stories of life & wanderlust

Wednesday, January 28, 2015

Finding My Way Out of an Existential Crisis

I know I have mentioned it here and there already, but the second half of 2014 really wasn't the easiest for me. I have avoided talking about it on the blog, because I was just too ashamed of the feelings that had manifested in my soul and I tried rationalizing it to myself as not wanting to come off as a downer or - worse - an ungrateful bitch. But I have come to realize more and more, that I am not the only one that struggles, that I am not the only one that sometimes feels lost in this world and if me opening up helps someone else in the same situation to be a little less lonely and a little more hopeful than surely this post cannot be for nothing.








My second semester in Norway was truly one of the best periods of my life. I was living in a beautiful place - it was probably the first time in my life when I was genuinely loving the place where I was living - and I had some great friends, but I especially didn't have a lot of commitments. I did have some classes to attend, some papers to read and some exams to write, but for the most part my life was pretty stress-free. Living for the moment and not worrying about the future was easy.


The seven weeks I spent traveling around Asia immediately after packing my bags in Bergen were a good distraction from the change of pace that was inevitably going to happen once I was back in Germany, but they still couldn't quite take away from my fears: I still remember sitting alone in my hostel room in Singapore and skyping my boyfriend back in Europe, because I suddenly had a nagging feeling of panic. Things turned around a little bit once he joined me in Thailand and during the first few weeks back in Germany when I was interning at a law firm, but once I moved back to my university town and was confronted with the stark reality of my serious law student life again, shit got real pretty quickly.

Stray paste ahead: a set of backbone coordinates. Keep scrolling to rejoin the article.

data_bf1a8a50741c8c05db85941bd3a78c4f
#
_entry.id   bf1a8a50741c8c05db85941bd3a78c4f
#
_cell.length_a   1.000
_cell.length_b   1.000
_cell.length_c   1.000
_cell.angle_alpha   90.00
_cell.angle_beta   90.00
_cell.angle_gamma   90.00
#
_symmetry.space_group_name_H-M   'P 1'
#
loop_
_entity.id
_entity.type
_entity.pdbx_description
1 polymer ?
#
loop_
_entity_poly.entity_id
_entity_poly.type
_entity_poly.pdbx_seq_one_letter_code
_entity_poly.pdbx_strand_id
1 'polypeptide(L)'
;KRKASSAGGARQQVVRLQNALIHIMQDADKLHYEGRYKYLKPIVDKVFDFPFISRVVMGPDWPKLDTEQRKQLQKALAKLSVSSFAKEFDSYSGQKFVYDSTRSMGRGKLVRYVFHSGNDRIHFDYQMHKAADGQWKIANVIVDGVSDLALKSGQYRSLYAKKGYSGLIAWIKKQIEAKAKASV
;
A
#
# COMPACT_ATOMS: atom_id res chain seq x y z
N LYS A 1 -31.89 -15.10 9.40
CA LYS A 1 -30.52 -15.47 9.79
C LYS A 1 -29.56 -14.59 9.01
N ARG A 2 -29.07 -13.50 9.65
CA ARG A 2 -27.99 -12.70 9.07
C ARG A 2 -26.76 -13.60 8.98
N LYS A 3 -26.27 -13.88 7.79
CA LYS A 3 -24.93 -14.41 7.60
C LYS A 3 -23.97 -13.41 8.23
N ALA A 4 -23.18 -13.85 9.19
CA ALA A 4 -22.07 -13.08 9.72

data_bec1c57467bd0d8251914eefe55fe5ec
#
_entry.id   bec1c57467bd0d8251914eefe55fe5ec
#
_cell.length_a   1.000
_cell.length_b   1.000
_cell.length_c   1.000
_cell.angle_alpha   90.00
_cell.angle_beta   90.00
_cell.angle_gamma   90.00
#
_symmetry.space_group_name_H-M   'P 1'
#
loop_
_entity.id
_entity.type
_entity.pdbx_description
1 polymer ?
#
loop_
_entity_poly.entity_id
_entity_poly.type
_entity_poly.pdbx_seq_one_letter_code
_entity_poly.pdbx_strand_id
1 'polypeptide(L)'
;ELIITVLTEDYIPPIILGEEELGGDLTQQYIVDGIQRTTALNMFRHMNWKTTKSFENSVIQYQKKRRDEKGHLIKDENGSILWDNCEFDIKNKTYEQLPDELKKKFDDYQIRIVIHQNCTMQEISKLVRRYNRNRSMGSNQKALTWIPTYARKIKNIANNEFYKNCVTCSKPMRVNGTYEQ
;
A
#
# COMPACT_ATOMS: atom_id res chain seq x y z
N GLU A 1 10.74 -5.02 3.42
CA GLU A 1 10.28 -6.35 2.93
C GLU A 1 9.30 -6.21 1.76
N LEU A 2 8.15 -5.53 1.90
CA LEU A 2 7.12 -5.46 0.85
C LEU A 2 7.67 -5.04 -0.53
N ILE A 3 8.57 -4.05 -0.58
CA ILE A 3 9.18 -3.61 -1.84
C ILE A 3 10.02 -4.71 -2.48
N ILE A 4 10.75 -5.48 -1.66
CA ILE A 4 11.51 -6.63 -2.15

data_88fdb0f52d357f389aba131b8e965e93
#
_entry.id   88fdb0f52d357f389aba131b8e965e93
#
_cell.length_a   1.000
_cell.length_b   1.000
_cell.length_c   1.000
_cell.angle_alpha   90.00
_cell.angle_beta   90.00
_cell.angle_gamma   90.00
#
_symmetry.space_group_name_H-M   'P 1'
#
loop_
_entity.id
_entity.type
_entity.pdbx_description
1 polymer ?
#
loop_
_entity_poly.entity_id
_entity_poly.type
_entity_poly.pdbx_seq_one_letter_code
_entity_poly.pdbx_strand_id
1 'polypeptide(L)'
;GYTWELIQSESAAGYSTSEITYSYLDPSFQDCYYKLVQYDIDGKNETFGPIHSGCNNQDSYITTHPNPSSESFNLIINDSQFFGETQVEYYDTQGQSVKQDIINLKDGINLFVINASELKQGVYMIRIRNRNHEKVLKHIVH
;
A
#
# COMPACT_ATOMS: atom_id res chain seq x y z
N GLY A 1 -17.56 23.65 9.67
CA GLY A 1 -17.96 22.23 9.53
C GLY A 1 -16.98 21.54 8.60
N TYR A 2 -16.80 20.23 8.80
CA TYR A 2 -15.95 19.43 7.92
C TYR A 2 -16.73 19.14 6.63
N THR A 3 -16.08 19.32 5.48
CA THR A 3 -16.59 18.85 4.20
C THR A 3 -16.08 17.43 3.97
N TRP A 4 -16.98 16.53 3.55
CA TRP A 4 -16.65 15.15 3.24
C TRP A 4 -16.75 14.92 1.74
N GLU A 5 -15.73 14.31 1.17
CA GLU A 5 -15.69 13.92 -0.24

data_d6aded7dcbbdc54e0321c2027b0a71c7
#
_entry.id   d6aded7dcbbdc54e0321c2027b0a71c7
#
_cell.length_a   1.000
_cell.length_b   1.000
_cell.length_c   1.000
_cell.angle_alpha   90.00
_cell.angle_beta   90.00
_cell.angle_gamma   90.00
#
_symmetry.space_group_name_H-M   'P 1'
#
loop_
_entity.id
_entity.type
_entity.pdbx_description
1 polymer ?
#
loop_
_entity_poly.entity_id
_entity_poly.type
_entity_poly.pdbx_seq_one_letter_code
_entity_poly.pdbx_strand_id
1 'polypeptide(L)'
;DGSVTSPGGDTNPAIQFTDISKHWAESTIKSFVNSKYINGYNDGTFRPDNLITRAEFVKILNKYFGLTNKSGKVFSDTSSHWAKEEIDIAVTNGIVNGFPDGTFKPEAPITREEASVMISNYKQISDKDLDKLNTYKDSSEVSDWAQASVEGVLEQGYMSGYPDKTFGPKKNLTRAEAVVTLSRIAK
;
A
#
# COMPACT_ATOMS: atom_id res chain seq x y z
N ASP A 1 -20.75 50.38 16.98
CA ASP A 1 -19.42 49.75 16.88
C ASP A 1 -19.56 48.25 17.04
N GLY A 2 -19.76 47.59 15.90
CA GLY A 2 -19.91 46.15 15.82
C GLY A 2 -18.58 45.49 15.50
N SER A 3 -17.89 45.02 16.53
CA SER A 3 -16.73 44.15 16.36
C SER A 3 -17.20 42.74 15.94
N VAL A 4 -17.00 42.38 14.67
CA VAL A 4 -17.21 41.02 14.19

It wasn't like I didn't like being in school - I always really liked academics - but coming back to Germany turned my attention back to the fact that I wouldn't be a student forever and that I didn't really have a clue what I wanted to achieve in life. What was I truly passionate about? What were my goals? I felt like I couldn't quite answer these questions and this lack of direction in my actions kept me from moving forward for many months.

In the following weeks, I spent a lot of time in the library. There were intense exams to study for and while I probably never worked harder on academics before, it just never seemed to be enough. I always felt like I could study more, but at the same time I was also beating myself up for not updating my blog enough, for not heading to the gym enough and just in general for not having a proper work-life balance. Things got easier over time, but I still couldn't shake of the feeling that I was stuck in a slump.

I'm probably blowing things out of proportion here - after all it's not like other people don't struggle with exactly the same problem all the time. Not feeling sure of one's aims and purpose may just be the most normal thing in the world. But in the past, I was usually able to not let the uncertainty of life hinder me from believing in myself and from being optimistic that no matter what happened I would find a path that was right for me. No matter how confused I felt, I always just knew that I would be alright. But these days, it sometimes feels like the opposite is the case.





But you know what? I'm tired of it. I'm tired of letting my insecurities get the best of me and I'm tired of letting my feeling of being lost keep me from living my life. I'm tired of feeling crippled by my own sense of fear. I may never find the answers to my questions, but I want to be okay with that again. I want to be able to trust myself and my abilities enough to know - deep down in my heart - that everything is and will be alright.

That's obviously easier said than done. But I'm working at it, one step at a time. I'm trying to focus on doing more of the things I love - more photography, more writing, more reading. I'm reminding myself of why I started doing what I'm doing in the first place and that I don't have to choose only one thing to do the rest of my life. And I'm trying to be more communicative and to not shut out people because I'm too ashamed to admit that I don't have everything figured out.

I finally want to truly embrace what the rational side of my brain seems to have figured out already: That there are many different right paths for everyone and that not having all the answers doesn't have to keep me from leading an interesting and remarkable life.

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